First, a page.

On Sunday in the Orthodox Church, we will commemorate the Great Earthquake in Constantinople in 740 CE. We will sing the following Kontakion:
Deliver us all from upheavals, and from terrible afflictions caused by our sins, O Lord, and spare thy people whom Thou hast purchased with Thy blood, O Master! Do not deliver Thy city to destruction by terrible earthquakes, for we know no other God but Thee; and to those who cry out Thou dost respond: “I am with you, and no one will be against you.” (text credit: web site of the Orthodox Church in America).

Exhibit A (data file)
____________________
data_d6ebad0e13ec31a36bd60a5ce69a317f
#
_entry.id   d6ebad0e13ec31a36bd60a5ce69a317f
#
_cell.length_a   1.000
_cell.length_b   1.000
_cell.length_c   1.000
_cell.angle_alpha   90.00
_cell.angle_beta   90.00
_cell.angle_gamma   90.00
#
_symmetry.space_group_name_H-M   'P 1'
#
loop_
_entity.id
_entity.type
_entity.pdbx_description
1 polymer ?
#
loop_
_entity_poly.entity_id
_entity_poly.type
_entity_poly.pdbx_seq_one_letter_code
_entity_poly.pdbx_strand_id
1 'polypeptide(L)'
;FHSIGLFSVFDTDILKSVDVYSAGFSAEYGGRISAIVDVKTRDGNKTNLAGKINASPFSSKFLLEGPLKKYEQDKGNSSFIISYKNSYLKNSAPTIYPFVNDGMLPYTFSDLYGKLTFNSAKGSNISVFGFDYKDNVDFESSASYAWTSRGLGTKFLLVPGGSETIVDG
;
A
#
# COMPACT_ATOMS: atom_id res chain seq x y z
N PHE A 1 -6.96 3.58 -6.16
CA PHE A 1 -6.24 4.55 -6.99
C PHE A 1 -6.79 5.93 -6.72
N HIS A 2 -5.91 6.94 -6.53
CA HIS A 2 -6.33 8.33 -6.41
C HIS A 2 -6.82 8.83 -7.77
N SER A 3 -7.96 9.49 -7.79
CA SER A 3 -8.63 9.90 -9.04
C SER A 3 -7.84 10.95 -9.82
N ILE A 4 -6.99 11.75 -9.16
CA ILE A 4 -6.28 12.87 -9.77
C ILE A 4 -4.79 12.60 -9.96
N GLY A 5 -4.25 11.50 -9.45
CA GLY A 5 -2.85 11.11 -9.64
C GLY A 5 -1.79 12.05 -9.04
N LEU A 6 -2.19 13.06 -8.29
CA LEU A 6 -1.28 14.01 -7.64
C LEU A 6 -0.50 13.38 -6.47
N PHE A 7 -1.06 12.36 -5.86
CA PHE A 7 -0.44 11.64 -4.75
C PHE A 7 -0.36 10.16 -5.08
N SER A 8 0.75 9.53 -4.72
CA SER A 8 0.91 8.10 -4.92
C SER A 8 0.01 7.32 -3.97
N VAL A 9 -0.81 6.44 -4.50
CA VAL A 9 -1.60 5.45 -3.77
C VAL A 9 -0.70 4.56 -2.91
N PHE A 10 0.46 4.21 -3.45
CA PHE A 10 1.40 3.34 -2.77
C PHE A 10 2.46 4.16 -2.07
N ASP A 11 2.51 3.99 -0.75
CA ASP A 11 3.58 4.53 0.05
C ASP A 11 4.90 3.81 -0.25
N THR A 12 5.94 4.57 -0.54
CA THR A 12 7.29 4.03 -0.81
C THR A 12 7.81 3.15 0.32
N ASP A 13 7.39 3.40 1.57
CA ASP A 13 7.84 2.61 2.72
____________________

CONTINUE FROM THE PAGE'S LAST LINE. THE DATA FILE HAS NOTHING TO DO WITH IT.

It is quite tempting to question the relevance of singing such a historically-conditioned hymn. It makes sense for those of us who live near fault lines; the threat of a serious earthquake in Southern California is always present. Personally, I think one can glean a theme of petitioning God for mercy when a catastrophe is possible. Natural disasters should remind us that life is fragile, and that all of our petitions should be preceded by sincere thanksgiving, “for God is with us.”